edited August 2018

    @FinneousPJ
    Don’t have a lot of time. Want to thank you for opening this thread. I lost internet last weekend, and by the time I got to it reading the responses, the politics thread was already too full for me to feel it was appropriate to respond.
    I also was doubtful that you were interested in continuing the conversation as you had never answered my question which I posed to you (which basically boils down to why do you believe anyone should be moral?). @Grond0 did answer, but it was in line with the subjectivist argument, which I believe is self-contradictory for any person of conscience. Then you and @ThacoBell got into a debate about the merits of Christian morality, and I just was late to the table so never checked back in.
    I’ll get back to respond to the questions in the other thread in a minute, but first I would like to define some terms from our conversation.

    Universally Objective Morality:

    Universal: in this sense, meaning a standard that is applicable universally. For example, if the standard of “Do Not Murder” was applied universally, it would mean that no one would murder anyone else. There is no group of people that are excluded from obeying this commandment, i.e., you can kill a slave that you own but not a citizen of the Roman Empire. (To be clear, this would not mean that circumstances could not merit an exception, such as in self-defense.)

    Objective: meaning that it is measurable in some form that is independently held regardless of an individual’s perspective. For example, objectively, the earth is spherical. You may perceive it to be shaped like a taco, but that doesn’t make it true. Another: “Do not murder.” Just because you felt justified in murdering your wife after she back-talked you doesn’t mean it is morale. (This is the problem with the subjectivist argument in a nutshell: morality is based on subjective perception, not objective, measurable standards.)

    Morality: a higher standard of behavior that people should hold themselves to. Just because someone, or a group of people, didn’t behave morally in the past, present (or future) does not mean that morality is moot or void. For example, slavery is wrong now, before, and later. Just because people practiced slavery for thousands of years does not make it moral, even then. (As I said, though, like science, morality is discovered. I don’t believe that most slave owners knew or accepted that slavery was immoral, just like people didn’t know or accept that the earth wasn’t flat.)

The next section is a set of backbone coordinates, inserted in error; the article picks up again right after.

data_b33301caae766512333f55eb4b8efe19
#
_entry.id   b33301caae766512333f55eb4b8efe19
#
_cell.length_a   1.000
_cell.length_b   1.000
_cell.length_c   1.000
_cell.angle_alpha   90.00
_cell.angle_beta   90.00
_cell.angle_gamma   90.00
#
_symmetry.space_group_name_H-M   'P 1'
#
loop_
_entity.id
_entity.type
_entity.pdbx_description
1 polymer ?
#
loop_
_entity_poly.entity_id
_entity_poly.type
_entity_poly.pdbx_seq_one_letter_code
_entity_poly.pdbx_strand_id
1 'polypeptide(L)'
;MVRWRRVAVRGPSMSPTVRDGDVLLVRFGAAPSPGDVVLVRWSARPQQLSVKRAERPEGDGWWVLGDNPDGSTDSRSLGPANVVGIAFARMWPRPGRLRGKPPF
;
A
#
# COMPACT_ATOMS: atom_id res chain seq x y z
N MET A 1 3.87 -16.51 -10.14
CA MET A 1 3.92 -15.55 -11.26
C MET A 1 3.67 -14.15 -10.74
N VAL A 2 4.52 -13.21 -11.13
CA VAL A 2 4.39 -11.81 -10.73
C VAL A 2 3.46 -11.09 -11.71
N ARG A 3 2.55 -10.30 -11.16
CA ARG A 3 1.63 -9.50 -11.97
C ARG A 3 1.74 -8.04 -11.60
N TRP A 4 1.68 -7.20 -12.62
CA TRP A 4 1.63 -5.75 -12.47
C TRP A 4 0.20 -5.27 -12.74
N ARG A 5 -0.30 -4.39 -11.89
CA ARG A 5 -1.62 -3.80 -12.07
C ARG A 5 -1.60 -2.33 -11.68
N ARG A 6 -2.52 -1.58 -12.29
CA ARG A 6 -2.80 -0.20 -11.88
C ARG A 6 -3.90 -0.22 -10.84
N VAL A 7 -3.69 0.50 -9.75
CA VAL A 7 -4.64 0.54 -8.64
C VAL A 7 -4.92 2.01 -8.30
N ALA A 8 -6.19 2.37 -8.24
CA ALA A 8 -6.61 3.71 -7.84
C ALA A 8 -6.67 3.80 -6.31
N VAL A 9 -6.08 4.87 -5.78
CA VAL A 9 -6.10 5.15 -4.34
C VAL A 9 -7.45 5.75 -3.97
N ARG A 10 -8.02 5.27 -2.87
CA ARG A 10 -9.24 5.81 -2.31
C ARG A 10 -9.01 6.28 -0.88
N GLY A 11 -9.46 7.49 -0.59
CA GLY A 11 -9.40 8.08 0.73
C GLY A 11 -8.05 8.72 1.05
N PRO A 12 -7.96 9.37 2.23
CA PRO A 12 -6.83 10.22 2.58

The reason why anyone should be moral is that we are a social species and none of us can make do alone. Forming communities and sharing time and space is the reason we have evolved moral tendencies, like other social species.

    Your definition for universal is not a definition.
    Thank you for answering the question. So you believe that people should be moral because of the projected outcome based on past lessons from history? So in order to survive you should be moral? Or, in other words, morality may lead to a betterment of society, so people should be moral?
    Would you then call yourself a consequentialist? The reason you gave is the basic argument of consequentialism (the ends justify the means).

    Perhaps you didn’t understand the definition?

    Here is from the dictionary, which is the basic gist of my definition:
    including or covering all or a whole collectively or distributively without limit or exception